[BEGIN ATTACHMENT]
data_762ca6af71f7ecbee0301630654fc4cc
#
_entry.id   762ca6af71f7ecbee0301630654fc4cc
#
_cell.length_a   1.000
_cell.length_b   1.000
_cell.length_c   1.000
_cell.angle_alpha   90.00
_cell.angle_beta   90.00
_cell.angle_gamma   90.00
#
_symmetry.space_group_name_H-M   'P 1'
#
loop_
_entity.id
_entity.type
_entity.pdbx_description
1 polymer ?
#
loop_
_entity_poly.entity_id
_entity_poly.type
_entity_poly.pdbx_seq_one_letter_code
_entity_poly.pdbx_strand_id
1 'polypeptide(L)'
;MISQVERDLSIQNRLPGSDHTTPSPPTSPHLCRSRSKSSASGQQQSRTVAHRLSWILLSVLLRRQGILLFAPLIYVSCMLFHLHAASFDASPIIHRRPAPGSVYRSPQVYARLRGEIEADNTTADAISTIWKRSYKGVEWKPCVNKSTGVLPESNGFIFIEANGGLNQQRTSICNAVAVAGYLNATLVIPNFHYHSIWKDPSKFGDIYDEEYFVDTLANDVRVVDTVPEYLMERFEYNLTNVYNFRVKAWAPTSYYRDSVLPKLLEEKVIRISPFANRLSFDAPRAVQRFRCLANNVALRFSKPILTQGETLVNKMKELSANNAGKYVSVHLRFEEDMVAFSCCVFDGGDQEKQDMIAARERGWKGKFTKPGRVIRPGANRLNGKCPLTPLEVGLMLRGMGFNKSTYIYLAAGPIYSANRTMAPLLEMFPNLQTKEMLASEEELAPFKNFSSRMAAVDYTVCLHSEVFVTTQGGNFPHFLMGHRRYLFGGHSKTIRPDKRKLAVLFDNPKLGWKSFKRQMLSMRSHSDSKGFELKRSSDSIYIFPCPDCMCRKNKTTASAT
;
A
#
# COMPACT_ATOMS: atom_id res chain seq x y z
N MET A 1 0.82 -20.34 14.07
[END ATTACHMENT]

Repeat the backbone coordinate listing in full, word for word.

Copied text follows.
data_762ca6af71f7ecbee0301630654fc4cc
#
_entry.id   762ca6af71f7ecbee0301630654fc4cc
#
_cell.length_a   1.000
_cell.length_b   1.000
_cell.length_c   1.000
_cell.angle_alpha   90.00
_cell.angle_beta   90.00
_cell.angle_gamma   90.00
#
_symmetry.space_group_name_H-M   'P 1'
#
loop_
_entity.id
_entity.type
_entity.pdbx_description
1 polymer ?
#
loop_
_entity_poly.entity_id
_entity_poly.type
_entity_poly.pdbx_seq_one_letter_code
_entity_poly.pdbx_strand_id
1 'polypeptide(L)'
;MISQVERDLSIQNRLPGSDHTTPSPPTSPHLCRSRSKSSASGQQQSRTVAHRLSWILLSVLLRRQGILLFAPLIYVSCMLFHLHAASFDASPIIHRRPAPGSVYRSPQVYARLRGEIEADNTTADAISTIWKRSYKGVEWKPCVNKSTGVLPESNGFIFIEANGGLNQQRTSICNAVAVAGYLNATLVIPNFHYHSIWKDPSKFGDIYDEEYFVDTLANDVRVVDTVPEYLMERFEYNLTNVYNFRVKAWAPTSYYRDSVLPKLLEEKVIRISPFANRLSFDAPRAVQRFRCLANNVALRFSKPILTQGETLVNKMKELSANNAGKYVSVHLRFEEDMVAFSCCVFDGGDQEKQDMIAARERGWKGKFTKPGRVIRPGANRLNGKCPLTPLEVGLMLRGMGFNKSTYIYLAAGPIYSANRTMAPLLEMFPNLQTKEMLASEEELAPFKNFSSRMAAVDYTVCLHSEVFVTTQGGNFPHFLMGHRRYLFGGHSKTIRPDKRKLAVLFDNPKLGWKSFKRQMLSMRSHSDSKGFELKRSSDSIYIFPCPDCMCRKNKTTASAT
;
A
#
# COMPACT_ATOMS: atom_id res chain seq x y z
N MET A 1 0.82 -20.34 14.07